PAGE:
- The court may instruct both parents to stay close to the child or may restrict the rights of one parent due to reasons like abuse or addiction. The court may supervise or terminate visitation depending on the situation.
- If the parties agree on the terms of a parenting plan, they can proceed for approval. If the parties cannot agree on the same plan, the court will decide it for them while looking at the best interest of the child.
- It should be ensured in the parenting agreement or plan that both parents are fulfilling their responsibilities for the child. In return, it should be ensured that each is also getting adequate time to spend with his child for building a strong relationship.
Furthermore, custody is divided into three types depending on the situation of the case (i.e. primary, secondary, or joint). Primary custody means the child can live for most of the time with one parent. In the secondary custody, the other parent can meet the child during visitations, or there can be joint custody, with attributes of primary custody going to one parent.
If you are the one deprived of the custodial rights, then you may consult a good parenting lawyer to overcome your issues in the best of your interest.
Child Support Law Unmarried Couples
If the father refuses to pay child support, the mother can establish and/or retain child support rights by filing a lawsuit in child support court to settle the matter. It is the same in the case of both unmarried and married parents.
If the primary custody is obtained by a mother or father, the custodial parent can ask for child support from the other in accordance with the North Carolina Child Support Guidelines. Also if a joint, non-custodial parent gets less than half of their time with the child, he or she may be required to pay child support. The amount of child support given to non- custodial parent each month will be decided by the court.
Child Welfare between Unmarried Parents
The main focus on child custodial cases remains on the child’s well- being i.e. the amount of money that is necessary for maintaining the child’s education and welfare. Whether married or not, the court makes its decision considering many factors including the capability to spend time with the children, whether the child has siblings, home environments and other factors affecting a child’s emotional and physical welfare.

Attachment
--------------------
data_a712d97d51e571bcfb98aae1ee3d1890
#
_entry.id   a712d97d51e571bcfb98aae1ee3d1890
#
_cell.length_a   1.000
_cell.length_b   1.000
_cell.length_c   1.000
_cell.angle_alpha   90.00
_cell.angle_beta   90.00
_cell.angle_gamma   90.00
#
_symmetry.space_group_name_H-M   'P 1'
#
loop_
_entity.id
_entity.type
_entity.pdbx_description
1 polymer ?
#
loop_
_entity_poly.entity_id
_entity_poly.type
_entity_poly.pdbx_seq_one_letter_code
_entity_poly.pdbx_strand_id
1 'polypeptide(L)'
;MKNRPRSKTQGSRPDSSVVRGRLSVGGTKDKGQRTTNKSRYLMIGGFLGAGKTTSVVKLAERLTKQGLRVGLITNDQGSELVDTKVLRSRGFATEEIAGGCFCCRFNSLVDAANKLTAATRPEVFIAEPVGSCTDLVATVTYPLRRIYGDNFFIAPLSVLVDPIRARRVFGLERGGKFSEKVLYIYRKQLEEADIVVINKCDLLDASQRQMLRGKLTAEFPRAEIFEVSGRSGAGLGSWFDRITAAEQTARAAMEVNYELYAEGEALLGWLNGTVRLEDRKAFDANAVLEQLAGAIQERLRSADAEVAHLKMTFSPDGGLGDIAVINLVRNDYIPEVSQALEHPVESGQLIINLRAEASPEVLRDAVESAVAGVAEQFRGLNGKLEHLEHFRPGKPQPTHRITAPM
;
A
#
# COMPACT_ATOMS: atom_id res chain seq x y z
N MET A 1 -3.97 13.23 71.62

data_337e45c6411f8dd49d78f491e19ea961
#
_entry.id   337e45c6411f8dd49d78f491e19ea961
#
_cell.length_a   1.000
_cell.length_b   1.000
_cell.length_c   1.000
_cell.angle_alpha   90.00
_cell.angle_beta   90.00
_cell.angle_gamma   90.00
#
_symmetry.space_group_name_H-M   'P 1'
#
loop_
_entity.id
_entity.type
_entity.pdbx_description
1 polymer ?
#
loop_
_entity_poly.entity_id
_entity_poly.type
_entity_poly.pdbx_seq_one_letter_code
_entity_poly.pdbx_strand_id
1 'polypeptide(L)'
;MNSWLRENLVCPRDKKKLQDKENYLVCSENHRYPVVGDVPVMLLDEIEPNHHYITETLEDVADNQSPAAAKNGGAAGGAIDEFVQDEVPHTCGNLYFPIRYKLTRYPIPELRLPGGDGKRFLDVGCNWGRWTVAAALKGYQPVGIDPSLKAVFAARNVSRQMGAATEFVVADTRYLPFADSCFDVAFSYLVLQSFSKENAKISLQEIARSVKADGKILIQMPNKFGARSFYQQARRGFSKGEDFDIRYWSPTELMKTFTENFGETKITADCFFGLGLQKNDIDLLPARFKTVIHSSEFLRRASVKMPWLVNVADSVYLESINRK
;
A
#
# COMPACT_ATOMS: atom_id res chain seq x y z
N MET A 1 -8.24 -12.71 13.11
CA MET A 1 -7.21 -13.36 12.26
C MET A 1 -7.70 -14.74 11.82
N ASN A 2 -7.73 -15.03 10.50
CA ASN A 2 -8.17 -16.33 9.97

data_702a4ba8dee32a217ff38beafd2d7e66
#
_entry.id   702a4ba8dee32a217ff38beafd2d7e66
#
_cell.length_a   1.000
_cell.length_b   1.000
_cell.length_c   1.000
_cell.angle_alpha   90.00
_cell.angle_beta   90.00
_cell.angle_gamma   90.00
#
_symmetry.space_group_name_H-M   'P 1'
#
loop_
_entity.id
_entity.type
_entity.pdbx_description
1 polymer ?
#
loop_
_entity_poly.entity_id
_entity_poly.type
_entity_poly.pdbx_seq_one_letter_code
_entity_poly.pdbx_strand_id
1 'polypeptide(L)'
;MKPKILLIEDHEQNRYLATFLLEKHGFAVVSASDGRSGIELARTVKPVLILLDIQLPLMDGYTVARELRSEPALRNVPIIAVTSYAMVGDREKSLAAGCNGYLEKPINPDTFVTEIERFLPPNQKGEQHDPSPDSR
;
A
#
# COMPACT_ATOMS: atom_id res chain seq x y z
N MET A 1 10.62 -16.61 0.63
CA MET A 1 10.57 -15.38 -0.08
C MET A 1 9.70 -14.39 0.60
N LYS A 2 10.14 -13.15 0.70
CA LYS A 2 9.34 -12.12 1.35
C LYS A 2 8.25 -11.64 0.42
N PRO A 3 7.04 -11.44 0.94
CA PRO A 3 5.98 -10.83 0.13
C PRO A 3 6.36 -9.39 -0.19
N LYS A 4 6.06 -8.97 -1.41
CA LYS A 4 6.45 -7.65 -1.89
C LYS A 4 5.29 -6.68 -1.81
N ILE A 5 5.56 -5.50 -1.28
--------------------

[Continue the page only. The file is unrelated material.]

Contact an Experienced Child Custody Lawyer
Child custody cases are filled with emotions and many get disputed in family courts. Hiring an experienced North Carolina child custody lawyer
is essential to protect your parenting rights and the best interests of your child.
Culbertson and Associates is the well-renowned Greensboro family law firm
that provides assured quality services.
In addition to strong litigation skills and experience in the courtroom, our senior parenting rights lawyer Krispen Culbertson is a talented negotiator. Your rights and the rights of your child are our top priority.
So, if you’re a father who wants to establish your custody rights or a mother who wants to establish a visitation schedule for the father of the child, it’s a good idea to contact a local child custody lawyer who will be experienced in the laws and procedures related to North Carolina custody laws for unmarried parents.